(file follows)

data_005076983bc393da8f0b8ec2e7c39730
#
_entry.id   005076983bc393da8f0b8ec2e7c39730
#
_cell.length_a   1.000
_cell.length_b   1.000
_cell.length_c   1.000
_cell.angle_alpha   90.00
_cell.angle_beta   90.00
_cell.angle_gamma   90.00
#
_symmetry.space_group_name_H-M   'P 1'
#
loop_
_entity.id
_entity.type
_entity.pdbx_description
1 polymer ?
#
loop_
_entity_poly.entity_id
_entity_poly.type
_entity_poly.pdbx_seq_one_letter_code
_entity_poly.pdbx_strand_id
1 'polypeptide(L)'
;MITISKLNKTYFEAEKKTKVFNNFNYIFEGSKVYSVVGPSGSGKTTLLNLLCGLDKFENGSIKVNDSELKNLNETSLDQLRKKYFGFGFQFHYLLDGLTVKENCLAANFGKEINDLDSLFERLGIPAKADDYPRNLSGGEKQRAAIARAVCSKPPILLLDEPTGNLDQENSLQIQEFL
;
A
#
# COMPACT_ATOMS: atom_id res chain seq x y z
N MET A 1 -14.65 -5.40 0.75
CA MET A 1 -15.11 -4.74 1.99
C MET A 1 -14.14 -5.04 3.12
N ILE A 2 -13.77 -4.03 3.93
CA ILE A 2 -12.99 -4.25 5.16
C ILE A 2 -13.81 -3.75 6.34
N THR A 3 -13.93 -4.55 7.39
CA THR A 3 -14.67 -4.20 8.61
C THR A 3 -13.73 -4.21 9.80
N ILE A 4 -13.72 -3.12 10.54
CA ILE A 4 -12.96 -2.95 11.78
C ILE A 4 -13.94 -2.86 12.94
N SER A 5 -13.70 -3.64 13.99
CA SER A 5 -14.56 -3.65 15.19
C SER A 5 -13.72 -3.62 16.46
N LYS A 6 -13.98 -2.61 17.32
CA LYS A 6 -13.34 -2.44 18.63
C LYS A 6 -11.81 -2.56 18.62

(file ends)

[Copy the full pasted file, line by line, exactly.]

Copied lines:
data_005076983bc393da8f0b8ec2e7c39730
#
_entry.id   005076983bc393da8f0b8ec2e7c39730
#
_cell.length_a   1.000
_cell.length_b   1.000
_cell.length_c   1.000
_cell.angle_alpha   90.00
_cell.angle_beta   90.00
_cell.angle_gamma   90.00
#
_symmetry.space_group_name_H-M   'P 1'
#
loop_
_entity.id
_entity.type
_entity.pdbx_description
1 polymer ?
#
loop_
_entity_poly.entity_id
_entity_poly.type
_entity_poly.pdbx_seq_one_letter_code
_entity_poly.pdbx_strand_id
1 'polypeptide(L)'
;MITISKLNKTYFEAEKKTKVFNNFNYIFEGSKVYSVVGPSGSGKTTLLNLLCGLDKFENGSIKVNDSELKNLNETSLDQLRKKYFGFGFQFHYLLDGLTVKENCLAANFGKEINDLDSLFERLGIPAKADDYPRNLSGGEKQRAAIARAVCSKPPILLLDEPTGNLDQENSLQIQEFL
;
A
#
# COMPACT_ATOMS: atom_id res chain seq x y z
N MET A 1 -14.65 -5.40 0.75
CA MET A 1 -15.11 -4.74 1.99
C MET A 1 -14.14 -5.04 3.12
N ILE A 2 -13.77 -4.03 3.93
CA ILE A 2 -12.99 -4.25 5.16
C ILE A 2 -13.81 -3.75 6.34
N THR A 3 -13.93 -4.55 7.39
CA THR A 3 -14.67 -4.20 8.61
C THR A 3 -13.73 -4.21 9.80
N ILE A 4 -13.72 -3.12 10.54
CA ILE A 4 -12.96 -2.95 11.78
C ILE A 4 -13.94 -2.86 12.94
N SER A 5 -13.70 -3.64 13.99
CA SER A 5 -14.56 -3.65 15.19
C SER A 5 -13.72 -3.62 16.46
N LYS A 6 -13.98 -2.61 17.32
CA LYS A 6 -13.34 -2.44 18.63
C LYS A 6 -11.81 -2.56 18.62